PV Plant Safeguarding
Evolving from passive to proactive
The global photovoltaic (PV) industry has seen rapid development in recent years, and investments in PV plants are booming. Safety directly affects the return on investment (ROI), and as PV plants expand, PV plant owners face challenges to improve plant safety and diminish risks.
Based on insurance data, only 2% of accidents are due to fire, but fire damage accounts for 32% of accident compensation. Likewise, surge accidents account for 30% of compensation.
Safety and reliability are critical to PV plants, but if cost is a top consideration, safety may be compromised.
Often, fires are inverter-related, and problems usually involve noncompliance with national power grid requirements and lack of related standards between manufacturers. For example, the serial and parallel connection structures for equipment with a capacity of 35kV or lower, are non-standard, as is the supporting electrical equipment. The resulting complications can have a huge impact on PV plant owners, causing significant losses.
Technical experts agree most PV plant accidents stem from defective deployment solutions, as well as a lack of proactive protection. In mainstream string inverter-based smart PV plant solutions, large-scale ground PV plant projects must utilize proactive safeguarding because it has the following features:
Shift from DC to AC
More than 80% of fire accidents in PV plants are caused by DC faults, and in a conventional PV plant (with central inverters), three high-voltage DC devices are used: DC combiner box, DC distribution cabinet, and the inverter. In a smart PV plant, the only DC device used is the inverter. This configuration shortens the transmission distance of DC power cables, and reduces the hidden hazards resulting from DC faults.
Arcing is a main cause of fire, and AC arcing can extinguish at the zero crossing point, but DC arcing will not extinguish until much later, giving it a higher risk. When a DC combiner box and DC power distribution cabinet are deployed in a conventional PV plant with central inverters, the DC electricity transmission distance is long. This involves a number of nodes and increases the probability of DC arcing.
An AC electricity system provides better short-circuit protection. Since an AC fault involves short-circuit energy from the power grid, the energy is sufficient to trip the circuit breaker.
Using fuses and circuit breakers on DC transmission lines can be risky, as they only provide passive protection. A smart PV plant is designed without a DC combiner box or distribution cabinet. DC power from PV strings is directed to the inverter, where the power is converted into AC power for long-distance transmission. This design avoids safety issues involved in DC transmission, and reduces the safety risks of DC arcing.
A 1MW PV plant with central inverters has 400 fuses with 1600 DC nodes and the boxes require reliable cable installation, which is not easy to obtain. Poor contacts can cause burning or DC arcing.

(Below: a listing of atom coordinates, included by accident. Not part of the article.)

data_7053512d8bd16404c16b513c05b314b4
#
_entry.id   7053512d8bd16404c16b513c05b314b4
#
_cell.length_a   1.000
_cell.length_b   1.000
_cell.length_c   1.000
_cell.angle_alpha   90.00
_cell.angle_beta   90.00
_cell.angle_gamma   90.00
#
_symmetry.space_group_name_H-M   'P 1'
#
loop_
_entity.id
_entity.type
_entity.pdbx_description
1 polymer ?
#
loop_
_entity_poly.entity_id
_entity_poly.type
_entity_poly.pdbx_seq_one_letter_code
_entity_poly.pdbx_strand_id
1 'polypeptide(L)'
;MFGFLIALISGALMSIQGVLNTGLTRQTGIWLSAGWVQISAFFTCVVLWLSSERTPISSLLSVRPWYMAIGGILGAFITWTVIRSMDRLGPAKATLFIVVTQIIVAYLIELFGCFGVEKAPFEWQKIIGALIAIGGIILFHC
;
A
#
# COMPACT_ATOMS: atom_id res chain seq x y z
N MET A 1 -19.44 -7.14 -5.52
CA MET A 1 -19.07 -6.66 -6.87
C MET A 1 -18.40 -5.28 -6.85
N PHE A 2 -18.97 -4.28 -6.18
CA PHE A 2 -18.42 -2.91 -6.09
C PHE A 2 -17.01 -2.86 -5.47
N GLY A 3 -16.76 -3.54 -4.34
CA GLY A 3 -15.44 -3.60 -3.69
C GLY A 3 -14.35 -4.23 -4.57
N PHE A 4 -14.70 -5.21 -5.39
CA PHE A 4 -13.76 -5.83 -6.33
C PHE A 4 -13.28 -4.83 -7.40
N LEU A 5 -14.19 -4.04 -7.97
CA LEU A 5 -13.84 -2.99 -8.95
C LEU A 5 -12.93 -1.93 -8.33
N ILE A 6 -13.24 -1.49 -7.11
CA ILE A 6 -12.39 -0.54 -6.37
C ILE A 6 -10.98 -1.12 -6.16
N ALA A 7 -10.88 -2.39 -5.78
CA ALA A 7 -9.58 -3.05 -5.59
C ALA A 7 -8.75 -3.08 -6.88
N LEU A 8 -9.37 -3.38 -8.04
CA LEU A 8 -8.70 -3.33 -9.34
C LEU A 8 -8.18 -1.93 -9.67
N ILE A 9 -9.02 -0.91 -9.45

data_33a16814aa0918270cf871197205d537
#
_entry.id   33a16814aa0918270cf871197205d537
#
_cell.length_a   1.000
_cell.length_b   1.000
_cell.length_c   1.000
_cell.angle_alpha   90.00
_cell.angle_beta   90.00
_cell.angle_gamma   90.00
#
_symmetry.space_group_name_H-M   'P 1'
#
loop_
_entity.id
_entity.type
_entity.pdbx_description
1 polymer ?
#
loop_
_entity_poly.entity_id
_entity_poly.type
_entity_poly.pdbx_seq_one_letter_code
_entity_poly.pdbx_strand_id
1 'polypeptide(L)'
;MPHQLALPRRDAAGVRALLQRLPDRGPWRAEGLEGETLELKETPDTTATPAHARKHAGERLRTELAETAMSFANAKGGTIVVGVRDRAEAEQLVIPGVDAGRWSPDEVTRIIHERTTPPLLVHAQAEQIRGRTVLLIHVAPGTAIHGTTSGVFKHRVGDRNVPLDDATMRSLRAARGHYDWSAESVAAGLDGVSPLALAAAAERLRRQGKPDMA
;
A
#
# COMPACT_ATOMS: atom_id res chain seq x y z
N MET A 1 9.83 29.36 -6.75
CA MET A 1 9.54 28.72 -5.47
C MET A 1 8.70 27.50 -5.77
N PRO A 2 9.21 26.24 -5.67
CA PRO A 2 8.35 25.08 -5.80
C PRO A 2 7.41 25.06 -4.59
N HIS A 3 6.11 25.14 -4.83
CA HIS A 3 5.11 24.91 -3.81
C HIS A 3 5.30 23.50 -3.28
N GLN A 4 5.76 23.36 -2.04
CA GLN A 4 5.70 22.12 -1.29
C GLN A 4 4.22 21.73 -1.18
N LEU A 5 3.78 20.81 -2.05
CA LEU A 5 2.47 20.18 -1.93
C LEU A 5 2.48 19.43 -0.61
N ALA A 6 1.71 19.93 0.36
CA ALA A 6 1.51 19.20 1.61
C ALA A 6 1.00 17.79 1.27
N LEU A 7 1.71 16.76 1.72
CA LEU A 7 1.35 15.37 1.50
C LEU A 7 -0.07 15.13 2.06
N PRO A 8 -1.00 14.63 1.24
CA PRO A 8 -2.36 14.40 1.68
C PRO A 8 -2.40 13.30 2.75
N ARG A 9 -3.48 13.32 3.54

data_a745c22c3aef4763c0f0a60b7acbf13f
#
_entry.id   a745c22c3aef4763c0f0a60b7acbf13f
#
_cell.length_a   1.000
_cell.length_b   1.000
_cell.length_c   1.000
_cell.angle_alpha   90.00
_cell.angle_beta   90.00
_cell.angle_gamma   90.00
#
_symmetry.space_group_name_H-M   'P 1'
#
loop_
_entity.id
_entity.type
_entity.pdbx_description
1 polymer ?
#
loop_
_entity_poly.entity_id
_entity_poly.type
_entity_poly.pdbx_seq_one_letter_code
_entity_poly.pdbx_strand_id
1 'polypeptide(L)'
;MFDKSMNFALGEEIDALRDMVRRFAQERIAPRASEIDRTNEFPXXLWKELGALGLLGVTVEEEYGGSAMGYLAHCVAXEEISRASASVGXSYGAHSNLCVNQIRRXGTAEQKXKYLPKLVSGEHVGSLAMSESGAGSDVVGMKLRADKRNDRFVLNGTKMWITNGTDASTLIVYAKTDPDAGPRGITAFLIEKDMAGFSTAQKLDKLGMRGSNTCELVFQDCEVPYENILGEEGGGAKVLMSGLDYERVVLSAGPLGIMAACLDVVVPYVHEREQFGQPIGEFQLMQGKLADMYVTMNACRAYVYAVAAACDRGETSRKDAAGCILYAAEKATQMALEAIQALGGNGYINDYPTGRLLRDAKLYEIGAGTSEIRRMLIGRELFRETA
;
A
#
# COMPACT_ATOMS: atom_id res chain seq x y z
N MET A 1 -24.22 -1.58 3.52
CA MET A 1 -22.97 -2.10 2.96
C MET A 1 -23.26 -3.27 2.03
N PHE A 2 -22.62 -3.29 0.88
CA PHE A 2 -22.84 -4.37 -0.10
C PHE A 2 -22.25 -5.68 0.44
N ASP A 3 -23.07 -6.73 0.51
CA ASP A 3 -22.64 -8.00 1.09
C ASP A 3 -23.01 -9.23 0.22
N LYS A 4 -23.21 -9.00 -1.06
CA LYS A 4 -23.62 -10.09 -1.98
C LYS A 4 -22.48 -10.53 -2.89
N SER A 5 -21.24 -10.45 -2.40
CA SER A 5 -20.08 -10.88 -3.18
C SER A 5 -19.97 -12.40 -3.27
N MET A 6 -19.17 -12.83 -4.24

According to fuse failure rate statistics, the failure rate of fuses increases with service life, and exceeds 15% for fuses in service for more than five years. The high failure rate of fuses cause huge energy yield loss, making it harder to ensure PV plant safety.
A smart string PV inverter is connected to PV strings in parallel. If either string short-circuits, the back-feed current will not exceed 10A, and will not damage DC cables or PV modules. This fuse-less string design solution protects PV modules and cables at the source and avoids safety risks and loss incurred by fuse failures.
Proprietary PID technology removes personal safety risks
The PID effect results in severe power attenuation of PV modules. In a conventional PV plant, the input PV is connected to ground using a fuse to prevent the PID problem. A high voltage exists between PV+ and PE, and touching the positive terminal of a PV module can cause electric shock or death. A grounding fault may occur in the positive terminals of PV modules or cables between PV strings and arcing may be generated over the ground cable, which can cause a fire.
When a virtual positive voltage circuit is set in a string inverter-based smart PV plant, positive voltage to ground exists in the negative terminals of all PV modules. This prevents the PID effect. Intelligent residual current detection and circuit cutoff help prevent electric shocks and ensure personal safety.
Intelligent management system implementing string-level precise monitoring
The controller of a string inverter-based smart PV plant detects the voltage and current of each connected string with 10 times the accuracy of a conventional smart combiner box solution. The smart inverter works as a high-precision sensor implementing precise monitoring, identifying risks, and promptly reporting string-level monitoring information to the management system. This feature enables O&M personnel to rapidly locate faults without onsite inspection and simplifies communications by using 4G wireless technology.
Smart PV solutions do not require an inverter room, which means better environmental protection, higher construction safety, less construction workload, lower electromagnetic radiation, less equipment for maintenance, and fewer points of failure.
As the quota for PV plants increases and the construction cycle shortens, many PV plants are being built rapidly. Safety is vital during large-scale ground constructions. Conventional passive safeguarding cannot prevent PV plant accidents. Instead, proactive safeguarding should be practiced and reinforced. Evolving from passive safeguarding to proactive safeguarding will ensure the 25-year lifespan of PV plants.
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